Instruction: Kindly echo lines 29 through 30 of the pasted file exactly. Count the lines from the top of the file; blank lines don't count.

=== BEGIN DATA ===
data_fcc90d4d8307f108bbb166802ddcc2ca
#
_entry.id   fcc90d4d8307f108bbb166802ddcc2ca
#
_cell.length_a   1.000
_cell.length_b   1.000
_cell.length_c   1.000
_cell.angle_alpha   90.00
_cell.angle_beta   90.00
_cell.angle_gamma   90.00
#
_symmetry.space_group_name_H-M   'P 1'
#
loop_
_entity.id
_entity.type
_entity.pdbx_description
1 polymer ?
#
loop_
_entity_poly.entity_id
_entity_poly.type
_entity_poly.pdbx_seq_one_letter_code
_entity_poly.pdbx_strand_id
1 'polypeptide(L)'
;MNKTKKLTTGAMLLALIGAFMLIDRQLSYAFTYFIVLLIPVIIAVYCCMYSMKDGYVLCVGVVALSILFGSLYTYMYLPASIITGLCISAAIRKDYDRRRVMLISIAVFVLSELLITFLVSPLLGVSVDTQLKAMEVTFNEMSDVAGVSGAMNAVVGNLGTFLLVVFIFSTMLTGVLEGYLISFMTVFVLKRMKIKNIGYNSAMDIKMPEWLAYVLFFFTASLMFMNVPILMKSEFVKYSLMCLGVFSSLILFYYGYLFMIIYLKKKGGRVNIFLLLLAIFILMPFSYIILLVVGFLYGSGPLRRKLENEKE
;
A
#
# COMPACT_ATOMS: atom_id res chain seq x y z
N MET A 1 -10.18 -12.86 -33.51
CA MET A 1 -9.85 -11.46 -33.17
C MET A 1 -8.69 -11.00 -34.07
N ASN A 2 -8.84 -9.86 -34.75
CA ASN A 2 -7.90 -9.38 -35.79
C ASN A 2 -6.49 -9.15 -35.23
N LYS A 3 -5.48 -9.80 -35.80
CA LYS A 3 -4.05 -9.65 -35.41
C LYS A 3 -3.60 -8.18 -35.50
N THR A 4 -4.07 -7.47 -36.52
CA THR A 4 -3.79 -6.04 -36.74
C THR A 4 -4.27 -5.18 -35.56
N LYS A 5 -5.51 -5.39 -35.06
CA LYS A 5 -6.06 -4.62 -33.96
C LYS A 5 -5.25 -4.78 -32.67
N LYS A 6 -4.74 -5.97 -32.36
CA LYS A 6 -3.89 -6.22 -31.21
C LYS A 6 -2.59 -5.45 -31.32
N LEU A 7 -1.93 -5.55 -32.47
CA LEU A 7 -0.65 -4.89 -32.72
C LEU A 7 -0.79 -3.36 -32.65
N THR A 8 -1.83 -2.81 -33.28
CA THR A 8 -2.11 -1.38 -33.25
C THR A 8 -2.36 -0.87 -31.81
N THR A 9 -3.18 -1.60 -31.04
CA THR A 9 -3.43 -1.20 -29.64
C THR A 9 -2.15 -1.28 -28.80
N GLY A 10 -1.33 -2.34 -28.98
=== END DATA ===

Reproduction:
#
# COMPACT_ATOMS: atom_id res chain seq x y z